Quickly access key measures from throughout the site related to aging. Also find resources to take action.
Between 2010 and 2030, the number of adults age 65+ is expected to nearly double, while the number of younger residents will increase only modestly. Around 2020, Minnesota's age 65+ population is expected to surpass the 5-17 school-age population for the first time. This major demographic shift will have widespread impact on our economy, workforce, housing, health care system, social services, and civic institutions.
Understanding the amount of income and income disparities among older adults can help individuals, families, communities, and policy makers plan for and respond to the financial needs of later life. A report from the Urban Institute finds today's older adults are generally better able to work than previous generations because health has improved at older ages and jobs have become less physically demanding. In fact, one-quarter of adults age 65-74 in Minnesota continue to work. However, the AARP reported in 2014 that Social Security is the only source of income for almost three in ten Minnesotans age 65+ .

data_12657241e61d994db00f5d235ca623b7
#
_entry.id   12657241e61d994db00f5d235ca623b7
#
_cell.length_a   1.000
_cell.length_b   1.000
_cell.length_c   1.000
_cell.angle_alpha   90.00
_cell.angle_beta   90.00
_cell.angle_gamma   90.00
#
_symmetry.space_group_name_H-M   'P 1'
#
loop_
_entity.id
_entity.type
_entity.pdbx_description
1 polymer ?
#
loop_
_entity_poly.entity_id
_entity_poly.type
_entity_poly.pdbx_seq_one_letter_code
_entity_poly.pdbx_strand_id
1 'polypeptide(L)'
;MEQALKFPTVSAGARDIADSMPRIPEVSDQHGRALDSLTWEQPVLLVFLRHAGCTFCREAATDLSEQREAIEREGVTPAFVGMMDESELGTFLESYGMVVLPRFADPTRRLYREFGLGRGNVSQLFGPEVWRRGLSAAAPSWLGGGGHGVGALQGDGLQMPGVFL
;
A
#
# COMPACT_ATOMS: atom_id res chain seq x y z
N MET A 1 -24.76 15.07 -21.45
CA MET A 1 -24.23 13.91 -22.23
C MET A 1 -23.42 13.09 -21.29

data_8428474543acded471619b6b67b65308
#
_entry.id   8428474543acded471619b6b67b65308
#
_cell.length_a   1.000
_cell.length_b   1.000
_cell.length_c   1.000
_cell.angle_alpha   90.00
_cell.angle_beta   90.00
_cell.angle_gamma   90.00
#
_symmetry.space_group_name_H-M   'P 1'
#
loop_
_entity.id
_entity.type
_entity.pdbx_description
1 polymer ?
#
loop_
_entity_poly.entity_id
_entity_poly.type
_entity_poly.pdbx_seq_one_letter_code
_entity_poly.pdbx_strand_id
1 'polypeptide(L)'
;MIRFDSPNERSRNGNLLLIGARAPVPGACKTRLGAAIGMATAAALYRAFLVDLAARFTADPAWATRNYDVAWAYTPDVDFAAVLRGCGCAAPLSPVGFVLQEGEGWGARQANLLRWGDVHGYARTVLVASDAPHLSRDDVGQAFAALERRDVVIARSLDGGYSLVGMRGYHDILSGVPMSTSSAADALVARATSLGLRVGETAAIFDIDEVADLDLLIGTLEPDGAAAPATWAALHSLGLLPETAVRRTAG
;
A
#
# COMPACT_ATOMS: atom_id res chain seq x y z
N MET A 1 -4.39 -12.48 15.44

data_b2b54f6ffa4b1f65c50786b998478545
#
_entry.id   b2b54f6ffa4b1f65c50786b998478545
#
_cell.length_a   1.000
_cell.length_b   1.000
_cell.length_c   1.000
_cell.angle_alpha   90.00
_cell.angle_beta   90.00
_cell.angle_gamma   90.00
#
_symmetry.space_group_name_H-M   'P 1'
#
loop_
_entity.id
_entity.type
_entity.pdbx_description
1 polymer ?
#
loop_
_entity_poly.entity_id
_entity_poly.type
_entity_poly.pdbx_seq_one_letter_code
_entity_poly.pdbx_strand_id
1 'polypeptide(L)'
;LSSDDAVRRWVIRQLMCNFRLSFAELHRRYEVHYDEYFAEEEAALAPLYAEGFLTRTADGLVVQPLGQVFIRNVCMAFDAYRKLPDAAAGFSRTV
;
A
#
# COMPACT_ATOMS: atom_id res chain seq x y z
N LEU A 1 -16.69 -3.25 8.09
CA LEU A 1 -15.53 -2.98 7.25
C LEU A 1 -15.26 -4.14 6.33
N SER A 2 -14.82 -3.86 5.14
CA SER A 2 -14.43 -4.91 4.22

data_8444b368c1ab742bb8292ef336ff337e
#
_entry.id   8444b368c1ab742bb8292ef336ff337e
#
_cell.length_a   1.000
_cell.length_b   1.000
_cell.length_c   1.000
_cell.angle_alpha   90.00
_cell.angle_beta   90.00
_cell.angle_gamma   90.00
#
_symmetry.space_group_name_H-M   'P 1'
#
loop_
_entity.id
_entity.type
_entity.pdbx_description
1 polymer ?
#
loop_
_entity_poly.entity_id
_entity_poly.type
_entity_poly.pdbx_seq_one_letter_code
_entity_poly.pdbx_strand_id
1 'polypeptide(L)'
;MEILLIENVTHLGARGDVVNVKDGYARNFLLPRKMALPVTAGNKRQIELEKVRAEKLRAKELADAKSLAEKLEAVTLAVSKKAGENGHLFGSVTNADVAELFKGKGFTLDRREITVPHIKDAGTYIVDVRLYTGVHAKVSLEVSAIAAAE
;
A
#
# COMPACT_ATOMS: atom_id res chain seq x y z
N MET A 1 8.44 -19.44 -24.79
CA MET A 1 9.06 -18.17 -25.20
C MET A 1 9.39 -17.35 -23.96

Volunteering provides an opportunity to build relationships, to use one's talents and to discover a sense of purpose, all of which supports the health of older adult volunteers. Older adults who "give back" also provide tremendous in-kind benefits to our community. Forty-five percent of Minnesota residents age 65 and older volunteer, contributing an average of more than 100 volunteer hours per year.
Disabilities become more common with age. Communities need to adequately plan for and respond to needs to enable older adults to continue living well, including providing accessible housing, alternative forms of transportation, and adequate healthcare. There is also a need to recognize the growing number of spouses and family members who serve as informal caregivers. They require support, resources, and respite from providing care to maintain their own health.